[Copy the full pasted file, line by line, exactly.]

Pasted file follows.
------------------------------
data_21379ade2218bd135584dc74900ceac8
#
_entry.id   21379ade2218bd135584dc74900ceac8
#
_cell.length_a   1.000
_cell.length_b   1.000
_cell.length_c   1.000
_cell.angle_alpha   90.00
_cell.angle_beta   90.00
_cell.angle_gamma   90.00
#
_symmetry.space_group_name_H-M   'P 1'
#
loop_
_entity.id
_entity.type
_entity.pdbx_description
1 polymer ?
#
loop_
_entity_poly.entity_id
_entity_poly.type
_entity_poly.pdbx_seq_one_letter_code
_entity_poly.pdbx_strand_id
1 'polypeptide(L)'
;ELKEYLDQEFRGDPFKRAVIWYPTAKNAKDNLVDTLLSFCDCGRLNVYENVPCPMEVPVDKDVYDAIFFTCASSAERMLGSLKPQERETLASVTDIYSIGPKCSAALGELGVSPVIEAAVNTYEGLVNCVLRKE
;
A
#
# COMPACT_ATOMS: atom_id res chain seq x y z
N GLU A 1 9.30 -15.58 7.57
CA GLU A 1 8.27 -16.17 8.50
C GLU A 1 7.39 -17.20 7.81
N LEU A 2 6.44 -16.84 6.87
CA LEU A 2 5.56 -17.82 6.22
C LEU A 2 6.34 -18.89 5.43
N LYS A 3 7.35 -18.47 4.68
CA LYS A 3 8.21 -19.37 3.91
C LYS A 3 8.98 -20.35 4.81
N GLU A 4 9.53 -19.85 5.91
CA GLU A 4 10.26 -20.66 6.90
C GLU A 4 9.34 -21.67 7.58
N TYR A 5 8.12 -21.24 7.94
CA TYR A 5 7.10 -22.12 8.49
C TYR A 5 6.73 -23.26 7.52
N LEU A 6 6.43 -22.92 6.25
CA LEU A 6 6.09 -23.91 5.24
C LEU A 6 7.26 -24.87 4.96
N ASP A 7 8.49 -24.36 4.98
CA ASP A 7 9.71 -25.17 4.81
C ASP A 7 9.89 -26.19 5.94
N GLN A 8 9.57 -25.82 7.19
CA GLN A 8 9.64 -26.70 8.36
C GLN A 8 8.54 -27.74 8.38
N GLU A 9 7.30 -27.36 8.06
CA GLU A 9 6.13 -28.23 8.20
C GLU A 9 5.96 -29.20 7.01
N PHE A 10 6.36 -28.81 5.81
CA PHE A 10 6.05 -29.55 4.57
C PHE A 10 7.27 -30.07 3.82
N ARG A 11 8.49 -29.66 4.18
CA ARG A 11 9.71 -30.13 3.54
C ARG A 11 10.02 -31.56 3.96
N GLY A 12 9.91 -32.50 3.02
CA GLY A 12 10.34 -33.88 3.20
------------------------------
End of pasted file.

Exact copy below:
data_21379ade2218bd135584dc74900ceac8
#
_entry.id   21379ade2218bd135584dc74900ceac8
#
_cell.length_a   1.000
_cell.length_b   1.000
_cell.length_c   1.000
_cell.angle_alpha   90.00
_cell.angle_beta   90.00
_cell.angle_gamma   90.00
#
_symmetry.space_group_name_H-M   'P 1'
#
loop_
_entity.id
_entity.type
_entity.pdbx_description
1 polymer ?
#
loop_
_entity_poly.entity_id
_entity_poly.type
_entity_poly.pdbx_seq_one_letter_code
_entity_poly.pdbx_strand_id
1 'polypeptide(L)'
;ELKEYLDQEFRGDPFKRAVIWYPTAKNAKDNLVDTLLSFCDCGRLNVYENVPCPMEVPVDKDVYDAIFFTCASSAERMLGSLKPQERETLASVTDIYSIGPKCSAALGELGVSPVIEAAVNTYEGLVNCVLRKE
;
A
#
# COMPACT_ATOMS: atom_id res chain seq x y z
N GLU A 1 9.30 -15.58 7.57
CA GLU A 1 8.27 -16.17 8.50
C GLU A 1 7.39 -17.20 7.81
N LEU A 2 6.44 -16.84 6.87
CA LEU A 2 5.56 -17.82 6.22
C LEU A 2 6.34 -18.89 5.43
N LYS A 3 7.35 -18.47 4.68
CA LYS A 3 8.21 -19.37 3.91
C LYS A 3 8.98 -20.35 4.81
N GLU A 4 9.53 -19.85 5.91
CA GLU A 4 10.26 -20.66 6.90
C GLU A 4 9.34 -21.67 7.58
N TYR A 5 8.12 -21.24 7.94
CA TYR A 5 7.10 -22.12 8.49
C TYR A 5 6.73 -23.26 7.52
N LEU A 6 6.43 -22.92 6.25
CA LEU A 6 6.09 -23.91 5.24
C LEU A 6 7.26 -24.87 4.96
N ASP A 7 8.49 -24.36 4.98
CA ASP A 7 9.71 -25.17 4.81
C ASP A 7 9.89 -26.19 5.94
N GLN A 8 9.57 -25.82 7.19
CA GLN A 8 9.64 -26.70 8.36
C GLN A 8 8.54 -27.74 8.38
N GLU A 9 7.30 -27.36 8.06
CA GLU A 9 6.13 -28.23 8.20
C GLU A 9 5.96 -29.20 7.01
N PHE A 10 6.36 -28.81 5.81
CA PHE A 10 6.05 -29.55 4.57
C PHE A 10 7.27 -30.07 3.82
N ARG A 11 8.49 -29.66 4.18
CA ARG A 11 9.71 -30.13 3.54
C ARG A 11 10.02 -31.56 3.96
N GLY A 12 9.91 -32.50 3.02
CA GLY A 12 10.34 -33.88 3.20